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US v Crowder

9-1-2011 Washington:

US v Crowder
(656 F.3d 870 (2011)

In June 2007, Kevin Leroy Crowder was convicted of child molestation in Washington state court and sentenced to two years confinement, followed by three to four years community custody (i.e., probation). On June 22, 2007, he received and signed a certified copy of his judgment and sentence form, which informed him that as a sex offender, he was "required to register with the sheriff of the county of the state of Washington" where he resides, and that if he moved "out of Washington State," he had to "send written notice within 10 days of moving to the county sheriff with whom [he] last registered in Washington State," and then "register a new address, fingerprints, and photograph with the new state within 10 days."

Upon his release from prison, on May 28, 2008, Crowder completed a Washington state sexual offender registration form, registering at the King County Sheriff's Office. The registration form stated that if Crowder "move[d] out of Washington State," he had to "send signed written notice within ten days of moving to the new state or foreign country, to the county sheriff with whom [he] last registered." And if he "knowingly fail[ed] to comply with these registration requirements, [he would be] guilty of a . . . felony." One week later, he filed a change of address form.

In March or April 2009, Crowder left Washington for Montana without advising either state to that effect. After a short stay with a woman he met at a bus stop, Crowder set up a campsite in a national forest. He was arrested on September 29, 2009, at a convenience store in Bozeman.

In October 2009, a federal grand jury indicted Crowder for failure to register as a sex offender, in violation of 18 U.S.C. § 2250(a). The indictment stated: "KEVIN LEROY CROWDER, a sex offender by reason of a conviction under Washington law for Child Molestation in the Second Degree, a Felony, and a person required to register under [SORNA], traveled in interstate commerce to Montana, and did knowingly fail to register and/or update a registration, in violation of 18 U.S.C. § 2250(a)."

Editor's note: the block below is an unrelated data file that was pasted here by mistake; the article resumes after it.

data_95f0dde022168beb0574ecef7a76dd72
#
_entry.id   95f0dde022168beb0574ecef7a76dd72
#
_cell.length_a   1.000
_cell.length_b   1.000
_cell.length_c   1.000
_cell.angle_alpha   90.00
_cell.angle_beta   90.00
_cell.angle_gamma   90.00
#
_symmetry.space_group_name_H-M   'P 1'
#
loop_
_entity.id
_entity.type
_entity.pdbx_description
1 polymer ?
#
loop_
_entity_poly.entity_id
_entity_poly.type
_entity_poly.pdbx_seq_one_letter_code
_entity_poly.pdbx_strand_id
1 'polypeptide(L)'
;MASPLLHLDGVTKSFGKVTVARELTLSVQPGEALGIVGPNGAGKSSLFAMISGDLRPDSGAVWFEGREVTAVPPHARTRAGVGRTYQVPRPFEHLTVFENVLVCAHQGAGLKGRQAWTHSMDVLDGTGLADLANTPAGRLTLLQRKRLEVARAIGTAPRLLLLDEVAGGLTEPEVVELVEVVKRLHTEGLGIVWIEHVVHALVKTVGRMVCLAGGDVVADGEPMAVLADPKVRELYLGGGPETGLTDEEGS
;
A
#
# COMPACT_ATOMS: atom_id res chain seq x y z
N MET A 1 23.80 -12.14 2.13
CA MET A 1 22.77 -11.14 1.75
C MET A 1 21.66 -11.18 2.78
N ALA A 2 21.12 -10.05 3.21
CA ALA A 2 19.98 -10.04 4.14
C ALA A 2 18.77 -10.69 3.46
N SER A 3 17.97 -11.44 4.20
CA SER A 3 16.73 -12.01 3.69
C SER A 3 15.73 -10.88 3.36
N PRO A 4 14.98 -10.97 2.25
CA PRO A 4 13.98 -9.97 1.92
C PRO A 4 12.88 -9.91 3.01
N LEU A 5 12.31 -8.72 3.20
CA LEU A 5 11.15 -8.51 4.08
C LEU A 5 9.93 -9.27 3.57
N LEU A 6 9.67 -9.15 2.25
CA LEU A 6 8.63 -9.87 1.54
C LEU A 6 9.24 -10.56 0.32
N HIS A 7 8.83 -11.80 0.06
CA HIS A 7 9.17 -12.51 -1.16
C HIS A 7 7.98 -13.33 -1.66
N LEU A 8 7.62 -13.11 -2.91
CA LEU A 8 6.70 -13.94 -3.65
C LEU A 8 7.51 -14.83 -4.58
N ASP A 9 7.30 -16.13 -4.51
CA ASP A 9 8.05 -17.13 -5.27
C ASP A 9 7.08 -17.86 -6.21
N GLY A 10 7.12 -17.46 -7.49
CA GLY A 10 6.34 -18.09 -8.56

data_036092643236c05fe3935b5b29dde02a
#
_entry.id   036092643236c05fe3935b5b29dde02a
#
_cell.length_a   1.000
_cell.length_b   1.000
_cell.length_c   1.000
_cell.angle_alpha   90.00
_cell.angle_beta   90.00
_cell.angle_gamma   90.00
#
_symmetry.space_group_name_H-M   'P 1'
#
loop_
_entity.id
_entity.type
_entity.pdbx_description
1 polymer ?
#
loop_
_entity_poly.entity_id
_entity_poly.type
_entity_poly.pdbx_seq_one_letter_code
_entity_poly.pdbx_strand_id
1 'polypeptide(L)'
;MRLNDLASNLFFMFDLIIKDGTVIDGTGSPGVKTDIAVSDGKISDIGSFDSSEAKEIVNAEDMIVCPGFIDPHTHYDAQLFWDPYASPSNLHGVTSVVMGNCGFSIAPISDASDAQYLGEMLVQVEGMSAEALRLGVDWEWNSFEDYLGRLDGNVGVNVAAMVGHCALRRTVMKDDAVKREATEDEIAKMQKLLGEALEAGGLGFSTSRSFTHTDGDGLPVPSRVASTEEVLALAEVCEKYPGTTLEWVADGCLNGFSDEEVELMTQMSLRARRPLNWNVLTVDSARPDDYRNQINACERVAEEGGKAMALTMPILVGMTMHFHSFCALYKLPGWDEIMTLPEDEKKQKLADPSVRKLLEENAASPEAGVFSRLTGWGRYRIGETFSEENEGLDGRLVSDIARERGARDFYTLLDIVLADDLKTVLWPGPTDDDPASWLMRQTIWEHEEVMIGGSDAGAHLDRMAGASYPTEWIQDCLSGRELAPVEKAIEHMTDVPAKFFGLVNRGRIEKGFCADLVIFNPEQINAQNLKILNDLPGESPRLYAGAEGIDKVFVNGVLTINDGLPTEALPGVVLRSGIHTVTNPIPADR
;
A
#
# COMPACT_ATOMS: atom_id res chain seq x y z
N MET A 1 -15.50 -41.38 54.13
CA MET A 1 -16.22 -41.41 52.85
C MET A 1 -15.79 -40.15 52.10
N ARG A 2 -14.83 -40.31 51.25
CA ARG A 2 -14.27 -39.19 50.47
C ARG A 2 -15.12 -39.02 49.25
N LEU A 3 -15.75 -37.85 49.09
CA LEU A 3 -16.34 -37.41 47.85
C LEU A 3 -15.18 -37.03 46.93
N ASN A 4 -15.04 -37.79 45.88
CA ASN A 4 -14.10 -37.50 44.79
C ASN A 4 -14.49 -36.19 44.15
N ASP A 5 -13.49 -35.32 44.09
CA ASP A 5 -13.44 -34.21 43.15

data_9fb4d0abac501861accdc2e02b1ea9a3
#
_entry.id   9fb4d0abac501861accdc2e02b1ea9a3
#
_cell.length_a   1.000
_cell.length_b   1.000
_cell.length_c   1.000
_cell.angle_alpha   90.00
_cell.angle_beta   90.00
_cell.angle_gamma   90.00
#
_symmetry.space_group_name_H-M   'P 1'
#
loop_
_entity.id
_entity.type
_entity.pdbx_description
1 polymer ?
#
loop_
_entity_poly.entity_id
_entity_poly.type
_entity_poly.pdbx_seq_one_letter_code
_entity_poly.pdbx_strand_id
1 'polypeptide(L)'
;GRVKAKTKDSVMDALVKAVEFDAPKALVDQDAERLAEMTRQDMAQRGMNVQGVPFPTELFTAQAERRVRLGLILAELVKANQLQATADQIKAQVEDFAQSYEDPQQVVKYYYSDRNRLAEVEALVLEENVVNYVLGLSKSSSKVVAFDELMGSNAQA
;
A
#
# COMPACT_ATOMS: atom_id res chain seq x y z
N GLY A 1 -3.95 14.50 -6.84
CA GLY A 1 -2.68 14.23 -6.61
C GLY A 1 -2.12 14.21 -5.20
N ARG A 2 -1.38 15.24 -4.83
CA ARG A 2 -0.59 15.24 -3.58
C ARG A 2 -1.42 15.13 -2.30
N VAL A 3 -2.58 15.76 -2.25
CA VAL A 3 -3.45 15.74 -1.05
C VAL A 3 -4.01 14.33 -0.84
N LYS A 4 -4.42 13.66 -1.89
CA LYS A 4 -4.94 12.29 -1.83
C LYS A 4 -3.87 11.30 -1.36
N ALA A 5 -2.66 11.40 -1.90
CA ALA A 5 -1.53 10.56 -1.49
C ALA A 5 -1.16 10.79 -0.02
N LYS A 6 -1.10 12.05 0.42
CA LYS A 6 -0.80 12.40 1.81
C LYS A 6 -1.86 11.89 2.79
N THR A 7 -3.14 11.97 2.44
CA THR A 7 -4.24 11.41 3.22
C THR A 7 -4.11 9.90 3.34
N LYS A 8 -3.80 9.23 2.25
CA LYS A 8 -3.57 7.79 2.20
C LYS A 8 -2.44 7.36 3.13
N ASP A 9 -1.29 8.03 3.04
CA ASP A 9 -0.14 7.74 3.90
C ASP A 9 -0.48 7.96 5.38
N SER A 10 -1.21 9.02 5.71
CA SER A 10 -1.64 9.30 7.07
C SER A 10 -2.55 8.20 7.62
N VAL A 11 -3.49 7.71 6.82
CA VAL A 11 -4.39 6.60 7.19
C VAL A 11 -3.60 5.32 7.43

He entered a not guilty plea and opted for a bench trial. The district court rejected Crowder's argument that he did not receive "actual notice" of the federal sex registration requirements, relying on the Eighth Circuit's decision in United States v. Baccam, 562 F.3d 1197 (8th Cir.), cert. denied, 130 S.Ct. 432 (2009), and found him guilty. Crowder timely appeals. We have jurisdiction under 28 U.S.C. § 1291.
Most important to note here is, that once a registrant signs ANY state form, which indicates that if they move to another state they must register there, ALL Courts (State and Federal) ignore the boundaries between state and federal law.

Here federal law (SORNA) commands that the USAG use a form to notify registrants of their registration requirements (Sec. 117(a) 42 USC 16917(a)) and to prescribe RULES to notify registrants convicted before SORNA of their registration requirements (Sec 117(b) 42 USC 16917(b)).

However, the USAG has FAILED to prescribe any RULE for the notification of registrants convicted before SORNA of their registration requirements. Courts are IGNORING that federal mandate (42 USC 16917(b)), if their is a signed state form which says something similar, and the registrant has signed the state form. In this writer's opinion that is clear trickery, and does not satisfy due process, but I am one person and not a lawyer or a court. It is what it is, be forewarned!

In Crowder's case all his dates are after SORNA was enacted, so this note is not applicable to him, except to show how the SIGNED FORMS are used years after they were signed. (Someday I'll find a case showing how courts are convicting some quite illegally)
We now apply this interpretation of § 2250 to Crowder's case. Although Crowder did not receive notice of the requirement to register under SORNA, the government did not have to prove that Crowder knew of this requirement in order to convict him of an offense under § 2250.

Crowder was required by the terms of his judgment to register in Washington as well as in any new state to which he moved. Indeed, his registration form advised him that he needed to update his registration in Washington before he moved to another state.

In short, there was ample evidence on which the district court could base its determination that Crowder knew that he was required to register and failed to do so. See Jackson v. Virginia, 443 U.S. 307 (1979). Accordingly, we reject Crowder's sufficiency of the evidence challenge.

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